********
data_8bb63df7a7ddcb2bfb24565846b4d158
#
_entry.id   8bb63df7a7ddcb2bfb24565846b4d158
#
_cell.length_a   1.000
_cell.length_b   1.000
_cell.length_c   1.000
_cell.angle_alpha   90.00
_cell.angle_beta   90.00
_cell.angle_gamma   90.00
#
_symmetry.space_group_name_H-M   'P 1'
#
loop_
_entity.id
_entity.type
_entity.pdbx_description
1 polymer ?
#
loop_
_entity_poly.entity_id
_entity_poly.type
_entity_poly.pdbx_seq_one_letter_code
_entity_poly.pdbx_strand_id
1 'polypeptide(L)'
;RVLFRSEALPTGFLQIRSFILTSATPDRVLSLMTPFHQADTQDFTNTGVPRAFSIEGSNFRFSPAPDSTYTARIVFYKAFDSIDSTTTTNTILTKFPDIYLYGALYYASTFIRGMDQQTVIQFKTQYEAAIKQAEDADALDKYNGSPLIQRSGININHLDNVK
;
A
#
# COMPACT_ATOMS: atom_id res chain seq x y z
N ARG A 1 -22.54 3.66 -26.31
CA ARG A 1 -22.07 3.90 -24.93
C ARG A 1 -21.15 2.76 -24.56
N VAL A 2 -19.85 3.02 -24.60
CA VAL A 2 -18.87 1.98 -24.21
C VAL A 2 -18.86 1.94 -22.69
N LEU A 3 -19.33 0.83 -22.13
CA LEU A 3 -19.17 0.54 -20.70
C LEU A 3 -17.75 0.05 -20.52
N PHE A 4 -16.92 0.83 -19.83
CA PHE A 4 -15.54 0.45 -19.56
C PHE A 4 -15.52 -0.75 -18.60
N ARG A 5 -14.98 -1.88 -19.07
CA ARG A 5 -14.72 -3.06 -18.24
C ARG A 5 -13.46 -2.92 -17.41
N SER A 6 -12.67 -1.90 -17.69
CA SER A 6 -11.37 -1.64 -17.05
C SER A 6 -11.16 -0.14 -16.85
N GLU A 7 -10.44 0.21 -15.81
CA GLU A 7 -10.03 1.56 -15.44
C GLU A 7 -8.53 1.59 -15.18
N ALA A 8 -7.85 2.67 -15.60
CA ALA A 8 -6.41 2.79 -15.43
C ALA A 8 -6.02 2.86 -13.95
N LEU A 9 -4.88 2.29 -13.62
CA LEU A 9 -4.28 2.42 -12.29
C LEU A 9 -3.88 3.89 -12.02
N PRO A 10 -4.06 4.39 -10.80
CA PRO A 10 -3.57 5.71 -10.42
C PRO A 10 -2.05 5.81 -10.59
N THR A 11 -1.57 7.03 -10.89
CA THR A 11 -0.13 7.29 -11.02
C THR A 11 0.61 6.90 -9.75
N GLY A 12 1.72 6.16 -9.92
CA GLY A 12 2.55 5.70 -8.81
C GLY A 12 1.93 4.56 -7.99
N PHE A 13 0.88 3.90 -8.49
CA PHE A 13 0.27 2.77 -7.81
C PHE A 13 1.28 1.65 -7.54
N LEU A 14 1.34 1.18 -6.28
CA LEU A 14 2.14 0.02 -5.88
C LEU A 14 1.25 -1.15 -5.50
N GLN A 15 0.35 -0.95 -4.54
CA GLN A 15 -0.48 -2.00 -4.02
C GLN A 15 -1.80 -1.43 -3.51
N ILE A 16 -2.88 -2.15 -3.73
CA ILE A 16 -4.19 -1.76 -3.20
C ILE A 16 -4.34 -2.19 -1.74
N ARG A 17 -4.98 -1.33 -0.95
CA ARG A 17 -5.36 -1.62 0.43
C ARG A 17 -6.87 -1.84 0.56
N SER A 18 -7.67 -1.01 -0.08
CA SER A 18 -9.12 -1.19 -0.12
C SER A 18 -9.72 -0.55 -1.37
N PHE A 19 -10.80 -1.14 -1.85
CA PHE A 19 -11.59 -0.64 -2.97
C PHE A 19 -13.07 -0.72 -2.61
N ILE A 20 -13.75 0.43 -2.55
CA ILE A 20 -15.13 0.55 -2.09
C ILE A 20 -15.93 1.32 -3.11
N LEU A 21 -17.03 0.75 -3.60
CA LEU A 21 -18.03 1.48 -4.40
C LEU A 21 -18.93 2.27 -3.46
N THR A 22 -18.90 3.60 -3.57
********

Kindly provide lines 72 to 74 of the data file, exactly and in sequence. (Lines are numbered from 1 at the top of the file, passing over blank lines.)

C LEU A 14 1.25 -1.15 -5.50
N GLN A 15 0.35 -0.95 -4.54
CA GLN A 15 -0.48 -2.00 -4.02